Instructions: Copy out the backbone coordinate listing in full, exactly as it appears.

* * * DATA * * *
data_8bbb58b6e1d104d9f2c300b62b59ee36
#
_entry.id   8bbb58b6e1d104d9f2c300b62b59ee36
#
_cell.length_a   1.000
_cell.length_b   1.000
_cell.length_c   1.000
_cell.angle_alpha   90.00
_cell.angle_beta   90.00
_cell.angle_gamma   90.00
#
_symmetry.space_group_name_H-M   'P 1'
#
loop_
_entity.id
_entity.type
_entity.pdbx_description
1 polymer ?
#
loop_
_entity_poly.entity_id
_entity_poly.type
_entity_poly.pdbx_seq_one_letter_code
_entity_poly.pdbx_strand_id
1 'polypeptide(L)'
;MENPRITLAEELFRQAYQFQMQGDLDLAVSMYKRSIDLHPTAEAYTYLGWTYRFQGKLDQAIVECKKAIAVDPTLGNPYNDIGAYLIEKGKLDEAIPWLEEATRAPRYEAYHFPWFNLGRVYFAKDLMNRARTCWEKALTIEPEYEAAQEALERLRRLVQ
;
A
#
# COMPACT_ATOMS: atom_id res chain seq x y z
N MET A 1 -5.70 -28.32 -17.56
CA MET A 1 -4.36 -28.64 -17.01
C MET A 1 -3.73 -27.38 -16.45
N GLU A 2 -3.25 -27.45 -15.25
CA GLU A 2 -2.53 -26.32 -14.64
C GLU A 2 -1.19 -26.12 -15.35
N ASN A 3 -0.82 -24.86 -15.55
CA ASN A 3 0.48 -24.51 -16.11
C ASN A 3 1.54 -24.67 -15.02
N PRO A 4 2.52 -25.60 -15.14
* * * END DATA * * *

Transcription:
data_8bbb58b6e1d104d9f2c300b62b59ee36
#
_entry.id   8bbb58b6e1d104d9f2c300b62b59ee36
#
_cell.length_a   1.000
_cell.length_b   1.000
_cell.length_c   1.000
_cell.angle_alpha   90.00
_cell.angle_beta   90.00
_cell.angle_gamma   90.00
#
_symmetry.space_group_name_H-M   'P 1'
#
loop_
_entity.id
_entity.type
_entity.pdbx_description
1 polymer ?
#
loop_
_entity_poly.entity_id
_entity_poly.type
_entity_poly.pdbx_seq_one_letter_code
_entity_poly.pdbx_strand_id
1 'polypeptide(L)'
;MENPRITLAEELFRQAYQFQMQGDLDLAVSMYKRSIDLHPTAEAYTYLGWTYRFQGKLDQAIVECKKAIAVDPTLGNPYNDIGAYLIEKGKLDEAIPWLEEATRAPRYEAYHFPWFNLGRVYFAKDLMNRARTCWEKALTIEPEYEAAQEALERLRRLVQ
;
A
#
# COMPACT_ATOMS: atom_id res chain seq x y z
N MET A 1 -5.70 -28.32 -17.56
CA MET A 1 -4.36 -28.64 -17.01
C MET A 1 -3.73 -27.38 -16.45
N GLU A 2 -3.25 -27.45 -15.25
CA GLU A 2 -2.53 -26.32 -14.64
C GLU A 2 -1.19 -26.12 -15.35
N ASN A 3 -0.82 -24.86 -15.55
CA ASN A 3 0.48 -24.51 -16.11
C ASN A 3 1.54 -24.67 -15.02
N PRO A 4 2.52 -25.60 -15.14